Should have known ELLIPSE because I am a sci/math guy. But overall not a bad time for me for a Thursday, about 25 min.

    Aileron Colleen Missusas 2:11 AM  

    I tend to love Alan Arbesfeld puzzles, and after chatting with him at the ACPT , I will now tend to love him too!
    He always has light bouncy themes that I wish I had thought of...tho this one i feel mixed about.
    Like the AKES/EAKS swaperoo...but would have done four different ones...are there others?
    Just ran the alphabet, guess not! So now I like it more...

    Actually I had to run the alphabet on four clues and couldn't get them right away: ?RS, ?AT, HO?, CO?

    Singer =, ran thru bAT, cAT, fAT, gAT, hAT,
    mAT, pAT, rAT, tAT and missed it. Same with ?RS and missed IRS... Ok, I've just bored myself too in the name of full disclosure.

    Fell for the EcLIPSE...

    ATTENTION @TOBIAS! I put in DHS with NO letters in place! I've gone to the dark side!

    Anonymous 3:40 AM  

    Really didn't like this. Started with paprika for 15 across and went all the way to the bottom of the well after that. said I would be smarter after caratoid artery surgery, guess not.

    Z 7:43 AM  

    I liked the theme better than Rex, though it took me a long time to grok it. Common phrases turned into puns by using their homophones seems more than fair fare for a Thursday.

    I struggled in each corner in succession, finishing in the NW. I had nothing but ROLLTOP and SANTINI for the longest time. Tried ooOlalA and pTO, but not knowing specifics about Wagner or being alive when Dion and his back-up singers were big really slowed me down (The Supremes, The Shirelles, The Pips, Dawn, that pretty much exhausts my list of back-up singer groups that come readily to my mind). EROTICA finally perked me up, the spelling of AILERON finally came to me and the corner finally fell. Medium for everything else so medium challenging overall for me.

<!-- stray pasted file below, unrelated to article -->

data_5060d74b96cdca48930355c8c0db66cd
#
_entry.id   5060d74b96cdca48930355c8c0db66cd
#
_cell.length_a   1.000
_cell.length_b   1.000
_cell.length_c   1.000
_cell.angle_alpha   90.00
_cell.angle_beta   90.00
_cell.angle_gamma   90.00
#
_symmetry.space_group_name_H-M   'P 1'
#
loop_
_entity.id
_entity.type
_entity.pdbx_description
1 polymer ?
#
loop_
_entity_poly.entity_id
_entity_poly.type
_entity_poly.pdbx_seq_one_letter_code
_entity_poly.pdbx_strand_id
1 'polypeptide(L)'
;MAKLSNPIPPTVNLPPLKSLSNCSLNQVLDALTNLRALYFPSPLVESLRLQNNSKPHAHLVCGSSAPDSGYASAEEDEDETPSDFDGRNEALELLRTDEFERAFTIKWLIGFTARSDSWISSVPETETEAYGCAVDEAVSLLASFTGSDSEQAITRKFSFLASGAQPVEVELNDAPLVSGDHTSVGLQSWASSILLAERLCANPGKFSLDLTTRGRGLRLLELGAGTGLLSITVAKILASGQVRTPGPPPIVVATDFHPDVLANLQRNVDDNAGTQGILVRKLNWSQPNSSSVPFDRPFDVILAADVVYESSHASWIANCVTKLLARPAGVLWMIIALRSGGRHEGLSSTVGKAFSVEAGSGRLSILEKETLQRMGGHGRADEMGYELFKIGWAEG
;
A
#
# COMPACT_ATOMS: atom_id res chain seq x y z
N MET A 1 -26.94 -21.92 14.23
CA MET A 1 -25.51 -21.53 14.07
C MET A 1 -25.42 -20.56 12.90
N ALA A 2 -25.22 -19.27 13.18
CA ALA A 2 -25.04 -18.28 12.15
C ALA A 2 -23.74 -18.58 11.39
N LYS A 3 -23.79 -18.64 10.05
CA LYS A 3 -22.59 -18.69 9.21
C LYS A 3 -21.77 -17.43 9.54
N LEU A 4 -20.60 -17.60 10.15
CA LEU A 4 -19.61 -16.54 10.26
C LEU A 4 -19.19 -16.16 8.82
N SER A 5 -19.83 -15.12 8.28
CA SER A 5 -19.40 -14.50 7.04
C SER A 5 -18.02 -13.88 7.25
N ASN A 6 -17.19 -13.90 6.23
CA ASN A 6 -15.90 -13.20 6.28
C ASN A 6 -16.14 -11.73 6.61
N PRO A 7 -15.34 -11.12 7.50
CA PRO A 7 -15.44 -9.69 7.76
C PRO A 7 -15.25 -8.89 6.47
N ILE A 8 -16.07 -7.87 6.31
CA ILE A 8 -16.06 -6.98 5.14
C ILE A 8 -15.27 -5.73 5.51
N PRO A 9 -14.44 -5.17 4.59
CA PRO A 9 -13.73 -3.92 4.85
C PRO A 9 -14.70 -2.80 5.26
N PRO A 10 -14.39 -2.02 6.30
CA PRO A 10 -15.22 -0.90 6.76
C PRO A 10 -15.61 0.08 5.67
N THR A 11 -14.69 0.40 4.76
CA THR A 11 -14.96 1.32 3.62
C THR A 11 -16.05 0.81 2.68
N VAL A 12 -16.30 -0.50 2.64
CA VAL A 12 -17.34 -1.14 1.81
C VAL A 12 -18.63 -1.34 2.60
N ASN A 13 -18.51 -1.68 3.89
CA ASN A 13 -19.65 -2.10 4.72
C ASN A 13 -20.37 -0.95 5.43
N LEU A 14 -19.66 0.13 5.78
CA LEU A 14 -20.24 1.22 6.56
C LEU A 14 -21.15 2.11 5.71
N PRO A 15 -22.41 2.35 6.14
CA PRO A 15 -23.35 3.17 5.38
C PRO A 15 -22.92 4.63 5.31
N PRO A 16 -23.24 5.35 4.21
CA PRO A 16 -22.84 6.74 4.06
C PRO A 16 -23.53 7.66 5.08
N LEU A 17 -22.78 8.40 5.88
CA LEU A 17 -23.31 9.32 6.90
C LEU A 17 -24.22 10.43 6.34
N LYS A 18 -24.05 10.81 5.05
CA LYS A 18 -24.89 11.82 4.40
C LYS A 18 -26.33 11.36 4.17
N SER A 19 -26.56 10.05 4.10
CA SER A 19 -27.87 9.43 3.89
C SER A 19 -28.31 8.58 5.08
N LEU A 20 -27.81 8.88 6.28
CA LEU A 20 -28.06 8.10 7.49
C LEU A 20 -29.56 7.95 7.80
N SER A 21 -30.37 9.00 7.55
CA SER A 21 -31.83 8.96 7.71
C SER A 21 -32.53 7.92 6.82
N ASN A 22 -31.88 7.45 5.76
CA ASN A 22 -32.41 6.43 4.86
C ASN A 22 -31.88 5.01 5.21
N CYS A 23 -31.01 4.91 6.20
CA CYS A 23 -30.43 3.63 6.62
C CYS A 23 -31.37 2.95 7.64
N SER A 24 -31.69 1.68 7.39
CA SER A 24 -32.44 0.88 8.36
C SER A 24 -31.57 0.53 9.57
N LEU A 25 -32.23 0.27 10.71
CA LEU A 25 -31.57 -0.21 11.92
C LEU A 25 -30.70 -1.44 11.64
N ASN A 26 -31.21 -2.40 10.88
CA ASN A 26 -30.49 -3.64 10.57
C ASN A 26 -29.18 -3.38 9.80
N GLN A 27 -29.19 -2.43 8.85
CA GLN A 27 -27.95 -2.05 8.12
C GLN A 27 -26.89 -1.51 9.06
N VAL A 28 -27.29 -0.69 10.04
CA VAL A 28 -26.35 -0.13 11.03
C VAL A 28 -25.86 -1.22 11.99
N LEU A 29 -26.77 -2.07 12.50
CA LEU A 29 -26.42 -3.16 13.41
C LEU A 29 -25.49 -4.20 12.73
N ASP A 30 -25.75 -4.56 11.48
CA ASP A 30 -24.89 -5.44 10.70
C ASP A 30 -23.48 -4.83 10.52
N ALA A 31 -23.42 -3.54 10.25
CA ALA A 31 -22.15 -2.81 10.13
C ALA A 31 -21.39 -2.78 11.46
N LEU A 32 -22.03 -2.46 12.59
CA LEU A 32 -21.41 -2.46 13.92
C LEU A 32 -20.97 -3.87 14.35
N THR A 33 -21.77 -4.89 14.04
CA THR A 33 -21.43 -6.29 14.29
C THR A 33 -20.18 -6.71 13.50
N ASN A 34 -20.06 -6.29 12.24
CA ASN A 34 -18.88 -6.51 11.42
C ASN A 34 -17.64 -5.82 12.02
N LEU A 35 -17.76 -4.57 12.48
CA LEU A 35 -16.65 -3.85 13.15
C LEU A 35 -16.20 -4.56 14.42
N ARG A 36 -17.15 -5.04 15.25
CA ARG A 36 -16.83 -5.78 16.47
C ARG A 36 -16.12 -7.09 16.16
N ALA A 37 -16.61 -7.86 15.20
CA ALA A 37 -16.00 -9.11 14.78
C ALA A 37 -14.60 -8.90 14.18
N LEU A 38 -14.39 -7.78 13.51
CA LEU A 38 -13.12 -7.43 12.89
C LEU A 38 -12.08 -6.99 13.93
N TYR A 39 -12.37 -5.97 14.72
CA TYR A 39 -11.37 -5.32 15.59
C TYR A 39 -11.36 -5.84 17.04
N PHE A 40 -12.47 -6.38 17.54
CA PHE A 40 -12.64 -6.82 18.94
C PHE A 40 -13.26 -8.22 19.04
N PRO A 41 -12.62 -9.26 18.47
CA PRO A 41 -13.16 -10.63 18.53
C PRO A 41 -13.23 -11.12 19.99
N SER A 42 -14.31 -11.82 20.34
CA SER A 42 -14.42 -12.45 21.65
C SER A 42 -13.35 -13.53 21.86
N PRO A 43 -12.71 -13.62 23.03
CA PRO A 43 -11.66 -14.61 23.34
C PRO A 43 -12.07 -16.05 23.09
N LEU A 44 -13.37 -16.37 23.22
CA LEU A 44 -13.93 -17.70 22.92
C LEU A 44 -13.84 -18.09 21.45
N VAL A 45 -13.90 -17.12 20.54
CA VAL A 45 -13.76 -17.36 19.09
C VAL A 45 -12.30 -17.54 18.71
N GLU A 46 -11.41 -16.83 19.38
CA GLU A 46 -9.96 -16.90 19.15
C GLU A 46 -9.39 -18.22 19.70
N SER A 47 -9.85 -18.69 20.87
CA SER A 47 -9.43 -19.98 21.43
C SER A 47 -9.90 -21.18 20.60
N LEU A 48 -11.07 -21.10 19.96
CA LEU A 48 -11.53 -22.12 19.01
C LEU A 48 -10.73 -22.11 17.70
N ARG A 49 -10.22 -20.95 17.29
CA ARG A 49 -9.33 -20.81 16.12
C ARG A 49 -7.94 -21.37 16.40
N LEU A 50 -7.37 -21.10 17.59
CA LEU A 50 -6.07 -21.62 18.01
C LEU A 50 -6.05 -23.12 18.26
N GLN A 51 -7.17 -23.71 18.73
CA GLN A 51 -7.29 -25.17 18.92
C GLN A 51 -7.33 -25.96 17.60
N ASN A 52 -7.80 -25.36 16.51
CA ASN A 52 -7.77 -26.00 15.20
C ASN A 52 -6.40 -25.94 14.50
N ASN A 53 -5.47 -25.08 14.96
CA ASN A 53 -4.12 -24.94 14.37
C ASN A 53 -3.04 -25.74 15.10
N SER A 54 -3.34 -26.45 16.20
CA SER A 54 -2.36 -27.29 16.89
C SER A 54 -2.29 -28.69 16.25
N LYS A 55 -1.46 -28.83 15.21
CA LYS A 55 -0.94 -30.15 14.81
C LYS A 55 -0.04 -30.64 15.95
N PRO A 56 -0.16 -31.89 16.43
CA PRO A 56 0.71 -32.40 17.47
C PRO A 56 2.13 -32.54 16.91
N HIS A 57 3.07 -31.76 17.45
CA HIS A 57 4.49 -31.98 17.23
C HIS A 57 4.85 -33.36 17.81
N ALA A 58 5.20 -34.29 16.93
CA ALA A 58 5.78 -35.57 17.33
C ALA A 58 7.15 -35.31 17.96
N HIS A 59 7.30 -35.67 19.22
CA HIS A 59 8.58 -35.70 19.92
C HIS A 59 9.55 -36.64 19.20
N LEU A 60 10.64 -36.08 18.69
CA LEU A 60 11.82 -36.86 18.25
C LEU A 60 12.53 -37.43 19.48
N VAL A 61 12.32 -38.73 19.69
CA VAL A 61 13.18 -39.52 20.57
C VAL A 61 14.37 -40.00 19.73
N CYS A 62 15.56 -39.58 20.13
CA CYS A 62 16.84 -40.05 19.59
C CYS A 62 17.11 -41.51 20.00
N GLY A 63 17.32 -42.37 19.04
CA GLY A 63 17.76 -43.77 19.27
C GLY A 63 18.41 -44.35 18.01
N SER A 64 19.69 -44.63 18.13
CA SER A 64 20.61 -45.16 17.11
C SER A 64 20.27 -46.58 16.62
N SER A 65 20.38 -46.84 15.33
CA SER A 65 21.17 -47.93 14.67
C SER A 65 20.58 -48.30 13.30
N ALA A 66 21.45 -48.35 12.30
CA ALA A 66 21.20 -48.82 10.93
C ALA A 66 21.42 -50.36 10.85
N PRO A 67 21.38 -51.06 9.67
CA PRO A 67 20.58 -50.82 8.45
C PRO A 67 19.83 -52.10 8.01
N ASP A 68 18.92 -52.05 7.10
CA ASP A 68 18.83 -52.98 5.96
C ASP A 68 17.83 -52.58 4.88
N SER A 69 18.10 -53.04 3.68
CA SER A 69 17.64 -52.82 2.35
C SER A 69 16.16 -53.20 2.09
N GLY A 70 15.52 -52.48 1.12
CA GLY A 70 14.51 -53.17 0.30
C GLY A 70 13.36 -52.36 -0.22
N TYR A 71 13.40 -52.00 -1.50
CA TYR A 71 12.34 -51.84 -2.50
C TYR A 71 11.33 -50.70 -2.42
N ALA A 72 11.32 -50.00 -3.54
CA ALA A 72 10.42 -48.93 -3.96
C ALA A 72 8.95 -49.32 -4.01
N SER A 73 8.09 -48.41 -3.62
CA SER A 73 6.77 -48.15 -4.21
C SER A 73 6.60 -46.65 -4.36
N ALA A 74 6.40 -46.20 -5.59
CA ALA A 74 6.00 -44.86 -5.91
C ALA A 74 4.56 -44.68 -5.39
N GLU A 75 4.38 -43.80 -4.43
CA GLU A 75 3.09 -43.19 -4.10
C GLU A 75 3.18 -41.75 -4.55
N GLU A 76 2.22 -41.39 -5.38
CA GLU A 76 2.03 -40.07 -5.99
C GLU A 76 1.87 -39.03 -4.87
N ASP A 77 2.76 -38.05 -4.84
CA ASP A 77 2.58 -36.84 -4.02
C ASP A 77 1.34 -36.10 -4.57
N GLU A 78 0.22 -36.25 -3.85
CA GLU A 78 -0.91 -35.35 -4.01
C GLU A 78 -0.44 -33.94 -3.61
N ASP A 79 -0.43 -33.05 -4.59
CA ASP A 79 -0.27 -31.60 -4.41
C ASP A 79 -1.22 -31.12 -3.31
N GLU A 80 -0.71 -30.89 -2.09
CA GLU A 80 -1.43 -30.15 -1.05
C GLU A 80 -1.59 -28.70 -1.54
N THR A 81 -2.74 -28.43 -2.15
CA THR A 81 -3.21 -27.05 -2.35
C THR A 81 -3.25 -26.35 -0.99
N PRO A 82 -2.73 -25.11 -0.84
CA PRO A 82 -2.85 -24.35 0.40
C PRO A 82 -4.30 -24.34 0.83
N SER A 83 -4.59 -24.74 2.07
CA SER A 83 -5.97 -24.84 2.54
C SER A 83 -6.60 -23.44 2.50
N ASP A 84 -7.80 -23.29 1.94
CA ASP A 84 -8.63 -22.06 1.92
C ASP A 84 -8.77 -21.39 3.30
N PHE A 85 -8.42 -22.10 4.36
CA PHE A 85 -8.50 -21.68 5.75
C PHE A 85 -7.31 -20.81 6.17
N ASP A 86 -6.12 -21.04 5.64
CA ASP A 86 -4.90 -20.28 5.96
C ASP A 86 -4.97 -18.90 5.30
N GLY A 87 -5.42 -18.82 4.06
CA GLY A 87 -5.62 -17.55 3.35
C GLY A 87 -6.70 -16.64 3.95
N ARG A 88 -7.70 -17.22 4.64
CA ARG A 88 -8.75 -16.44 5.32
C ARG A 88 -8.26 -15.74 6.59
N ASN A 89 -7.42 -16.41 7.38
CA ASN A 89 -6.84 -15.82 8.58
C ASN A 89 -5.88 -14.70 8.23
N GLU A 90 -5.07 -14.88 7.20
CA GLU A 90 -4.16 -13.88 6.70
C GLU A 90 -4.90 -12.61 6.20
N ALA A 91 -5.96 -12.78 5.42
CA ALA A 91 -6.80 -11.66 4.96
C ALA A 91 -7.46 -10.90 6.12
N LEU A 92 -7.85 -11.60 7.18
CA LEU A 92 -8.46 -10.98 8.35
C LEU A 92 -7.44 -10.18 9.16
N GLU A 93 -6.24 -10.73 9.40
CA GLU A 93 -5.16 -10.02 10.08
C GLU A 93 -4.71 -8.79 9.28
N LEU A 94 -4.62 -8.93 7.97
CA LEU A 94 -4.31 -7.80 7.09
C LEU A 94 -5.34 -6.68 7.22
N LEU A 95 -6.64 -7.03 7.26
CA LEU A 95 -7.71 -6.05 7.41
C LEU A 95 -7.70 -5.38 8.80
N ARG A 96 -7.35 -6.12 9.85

I paid my $20 to do the ACPT puzzles. Finished puzzle one with an error (had an 'a' where I needed an 'o'). Puzzle two kicked my ass. Finished on a retry with some assistance from Uncle Google. Had more white than fill when time expired on my first try.

    joho 7:51 AM  

    So wanted some abbreviation of Queen Elizabeth for 12D. And Lorelei seemed more right than SPRITES.

    I wasn't crazy about the theme, either. The answers aren't whacky enough for me. I mean, I know SERVICEBRAKES is a play on a tennis term, but when a mechanic services brakes that's exactly the thing he's doing. It's not funny.

    Chopped liver is funny, CHOPPEDSTAKES not so much.

    I might have gotten out of the wrong side of the bed this morning.

    JohnV Not 80 In TheCharlotte Fog 8:16 AM  

    Yep, medium. Got it in pretty average time. @Evan, I understand SEABEE to mean CB which in turn means Construction Battalion/Brigade(?), a component of the Navy, who build/make camps -- camps? would have thought harbors, but, whatever. Really liked that 1D clue.

    Wrote BELMONTSTEAKS into an empty grid, pretty obvious to me.

    Good thing the clue for HOE was flat-headed and not flat-bottomed, or we'd be in big trouble, you know? CHOPPEDSTAKES/COG/HOE was last to fall. Really liked 56D clue, "Ear piece"; 58A clue, "One requesting seconds". Like @Rex, thought much of the cluing was particularly challenging.

    Speaking of AILERONS, a shout-out to @Evil Doug, where's he been?

    Sue McC 8:28 AM  

    A blah theme. Semi-challenging fill. Meh.

    dk 8:40 AM  

    @pk, when I am mad I just put on Bowies's Lets Dance and twirl. The glitter is a nice touch. I might try to find the little happy face "buttons" for the crocs. Hmmm... I wonder if this would work with a TOGAE

    The puzzle. Living in a river valley with a topography similar to the Rhine and being surrounded by back yard mechanics I know a few things about Rings.

    First Rhinemaidens are not SPRITES they are Nymphs. Sprites are woodland, Nymphs are water borne.

    Second, A tuneup is done on the engine and not the drive train. You may change the rings or adjust the timing but a tune-up does not touch the brakes.